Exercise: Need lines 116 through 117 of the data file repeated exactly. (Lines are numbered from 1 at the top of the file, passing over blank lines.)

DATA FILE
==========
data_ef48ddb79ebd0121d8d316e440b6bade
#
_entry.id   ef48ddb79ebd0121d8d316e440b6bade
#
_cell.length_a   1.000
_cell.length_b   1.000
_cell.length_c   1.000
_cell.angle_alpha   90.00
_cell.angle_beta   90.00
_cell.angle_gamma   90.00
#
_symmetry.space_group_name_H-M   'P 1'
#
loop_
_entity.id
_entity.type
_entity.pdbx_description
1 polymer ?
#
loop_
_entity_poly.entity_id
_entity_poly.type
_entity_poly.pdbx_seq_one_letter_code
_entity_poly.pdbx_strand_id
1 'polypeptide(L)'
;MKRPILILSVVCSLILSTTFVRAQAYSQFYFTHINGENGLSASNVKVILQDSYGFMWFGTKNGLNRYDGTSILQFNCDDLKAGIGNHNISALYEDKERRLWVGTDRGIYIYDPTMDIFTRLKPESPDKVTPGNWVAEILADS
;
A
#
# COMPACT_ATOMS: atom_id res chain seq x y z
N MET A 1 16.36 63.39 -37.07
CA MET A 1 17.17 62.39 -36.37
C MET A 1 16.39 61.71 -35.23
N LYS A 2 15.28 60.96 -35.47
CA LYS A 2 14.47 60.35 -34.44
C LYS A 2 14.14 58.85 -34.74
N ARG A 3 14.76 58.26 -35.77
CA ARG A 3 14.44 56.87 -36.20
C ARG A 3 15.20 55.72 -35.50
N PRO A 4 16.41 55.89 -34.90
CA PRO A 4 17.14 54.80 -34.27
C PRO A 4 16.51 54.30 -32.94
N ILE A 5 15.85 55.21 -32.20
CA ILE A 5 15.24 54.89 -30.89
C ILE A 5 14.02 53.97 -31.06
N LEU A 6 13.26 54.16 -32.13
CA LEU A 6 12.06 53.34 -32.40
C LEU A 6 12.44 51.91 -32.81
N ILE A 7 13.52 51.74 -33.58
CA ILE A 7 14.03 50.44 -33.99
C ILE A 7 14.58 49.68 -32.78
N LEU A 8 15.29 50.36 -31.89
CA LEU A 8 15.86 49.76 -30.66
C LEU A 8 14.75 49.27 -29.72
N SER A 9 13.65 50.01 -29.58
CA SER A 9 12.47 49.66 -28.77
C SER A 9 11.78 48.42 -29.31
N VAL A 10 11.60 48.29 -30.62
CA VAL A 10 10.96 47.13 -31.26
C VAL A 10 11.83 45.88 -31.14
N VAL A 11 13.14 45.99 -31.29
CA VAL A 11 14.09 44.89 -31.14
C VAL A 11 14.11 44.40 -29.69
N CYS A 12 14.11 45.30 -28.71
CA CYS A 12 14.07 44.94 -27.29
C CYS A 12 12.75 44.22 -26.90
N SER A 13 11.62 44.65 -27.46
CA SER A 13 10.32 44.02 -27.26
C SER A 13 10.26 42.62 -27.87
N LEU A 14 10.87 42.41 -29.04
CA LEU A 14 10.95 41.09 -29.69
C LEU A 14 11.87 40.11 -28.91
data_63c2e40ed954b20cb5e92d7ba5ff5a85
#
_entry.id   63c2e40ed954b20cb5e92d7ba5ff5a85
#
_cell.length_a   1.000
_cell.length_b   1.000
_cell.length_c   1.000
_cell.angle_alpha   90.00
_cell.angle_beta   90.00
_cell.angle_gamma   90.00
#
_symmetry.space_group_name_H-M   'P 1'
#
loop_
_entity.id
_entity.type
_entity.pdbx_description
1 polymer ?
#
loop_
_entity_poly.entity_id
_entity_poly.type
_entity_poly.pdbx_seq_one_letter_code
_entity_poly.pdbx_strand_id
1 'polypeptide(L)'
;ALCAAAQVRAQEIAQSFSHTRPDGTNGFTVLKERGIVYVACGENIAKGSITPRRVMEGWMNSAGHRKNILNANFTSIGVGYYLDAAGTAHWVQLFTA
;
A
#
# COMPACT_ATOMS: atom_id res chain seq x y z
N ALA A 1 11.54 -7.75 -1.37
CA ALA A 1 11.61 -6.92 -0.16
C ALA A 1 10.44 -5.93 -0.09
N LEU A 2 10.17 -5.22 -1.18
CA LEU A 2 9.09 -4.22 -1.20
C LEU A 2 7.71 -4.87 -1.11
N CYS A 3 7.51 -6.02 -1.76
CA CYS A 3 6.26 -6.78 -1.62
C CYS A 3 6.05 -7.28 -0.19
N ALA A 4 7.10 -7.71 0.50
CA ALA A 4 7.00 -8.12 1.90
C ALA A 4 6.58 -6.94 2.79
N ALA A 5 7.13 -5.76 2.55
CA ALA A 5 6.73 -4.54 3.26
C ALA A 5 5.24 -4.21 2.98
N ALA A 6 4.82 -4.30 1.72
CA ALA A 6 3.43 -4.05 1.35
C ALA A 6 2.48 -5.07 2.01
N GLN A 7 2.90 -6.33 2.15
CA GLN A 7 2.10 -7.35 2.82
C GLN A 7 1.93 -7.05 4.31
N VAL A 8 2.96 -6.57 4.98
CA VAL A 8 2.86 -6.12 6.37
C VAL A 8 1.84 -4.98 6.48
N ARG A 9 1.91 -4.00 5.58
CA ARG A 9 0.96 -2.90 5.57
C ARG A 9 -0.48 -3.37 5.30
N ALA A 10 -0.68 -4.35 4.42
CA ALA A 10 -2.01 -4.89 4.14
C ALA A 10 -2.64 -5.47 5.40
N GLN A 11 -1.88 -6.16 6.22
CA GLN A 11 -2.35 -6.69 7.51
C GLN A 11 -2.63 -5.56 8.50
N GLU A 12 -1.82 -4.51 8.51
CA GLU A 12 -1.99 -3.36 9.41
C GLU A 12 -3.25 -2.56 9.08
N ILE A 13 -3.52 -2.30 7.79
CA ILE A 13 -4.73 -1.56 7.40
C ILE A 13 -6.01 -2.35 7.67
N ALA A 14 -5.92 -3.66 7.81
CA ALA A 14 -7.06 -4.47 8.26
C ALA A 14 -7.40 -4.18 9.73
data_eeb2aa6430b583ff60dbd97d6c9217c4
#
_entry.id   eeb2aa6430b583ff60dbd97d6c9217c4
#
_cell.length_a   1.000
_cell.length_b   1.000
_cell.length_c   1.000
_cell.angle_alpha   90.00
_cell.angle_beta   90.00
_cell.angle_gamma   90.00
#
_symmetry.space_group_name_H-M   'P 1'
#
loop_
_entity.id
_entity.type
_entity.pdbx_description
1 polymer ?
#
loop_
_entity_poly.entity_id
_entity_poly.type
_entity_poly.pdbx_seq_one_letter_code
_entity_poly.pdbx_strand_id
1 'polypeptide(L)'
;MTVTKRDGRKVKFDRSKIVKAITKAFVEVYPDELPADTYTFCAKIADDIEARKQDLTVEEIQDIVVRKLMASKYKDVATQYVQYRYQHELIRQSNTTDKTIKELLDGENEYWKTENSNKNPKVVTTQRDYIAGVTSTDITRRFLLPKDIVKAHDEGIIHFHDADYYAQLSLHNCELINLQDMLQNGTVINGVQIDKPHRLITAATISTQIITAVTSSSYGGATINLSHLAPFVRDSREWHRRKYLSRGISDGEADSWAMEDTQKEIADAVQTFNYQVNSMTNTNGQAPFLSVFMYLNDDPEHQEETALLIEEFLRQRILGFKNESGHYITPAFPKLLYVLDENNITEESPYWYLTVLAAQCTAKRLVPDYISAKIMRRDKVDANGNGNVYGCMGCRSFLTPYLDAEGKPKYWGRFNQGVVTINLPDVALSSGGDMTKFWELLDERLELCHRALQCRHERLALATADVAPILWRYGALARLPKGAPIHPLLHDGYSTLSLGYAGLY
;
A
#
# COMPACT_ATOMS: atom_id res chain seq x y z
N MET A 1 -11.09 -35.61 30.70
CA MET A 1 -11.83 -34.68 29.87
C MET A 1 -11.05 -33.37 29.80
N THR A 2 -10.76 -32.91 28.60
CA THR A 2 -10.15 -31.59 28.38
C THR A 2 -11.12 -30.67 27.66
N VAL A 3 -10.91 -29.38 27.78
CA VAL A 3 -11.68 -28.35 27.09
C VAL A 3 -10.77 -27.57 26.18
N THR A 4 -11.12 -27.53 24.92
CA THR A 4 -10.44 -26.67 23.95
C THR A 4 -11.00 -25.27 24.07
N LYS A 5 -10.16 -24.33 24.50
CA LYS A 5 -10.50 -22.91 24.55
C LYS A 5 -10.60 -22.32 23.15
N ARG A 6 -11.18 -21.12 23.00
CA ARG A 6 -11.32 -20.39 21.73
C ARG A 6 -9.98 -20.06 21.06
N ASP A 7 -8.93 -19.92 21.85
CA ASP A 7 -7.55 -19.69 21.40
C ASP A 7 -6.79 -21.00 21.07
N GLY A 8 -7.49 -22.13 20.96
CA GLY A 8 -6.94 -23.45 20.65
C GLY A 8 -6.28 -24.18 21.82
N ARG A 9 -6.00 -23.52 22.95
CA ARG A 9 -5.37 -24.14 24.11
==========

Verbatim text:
CA ALA A 5 6.73 -4.54 3.26
C ALA A 5 5.24 -4.21 2.98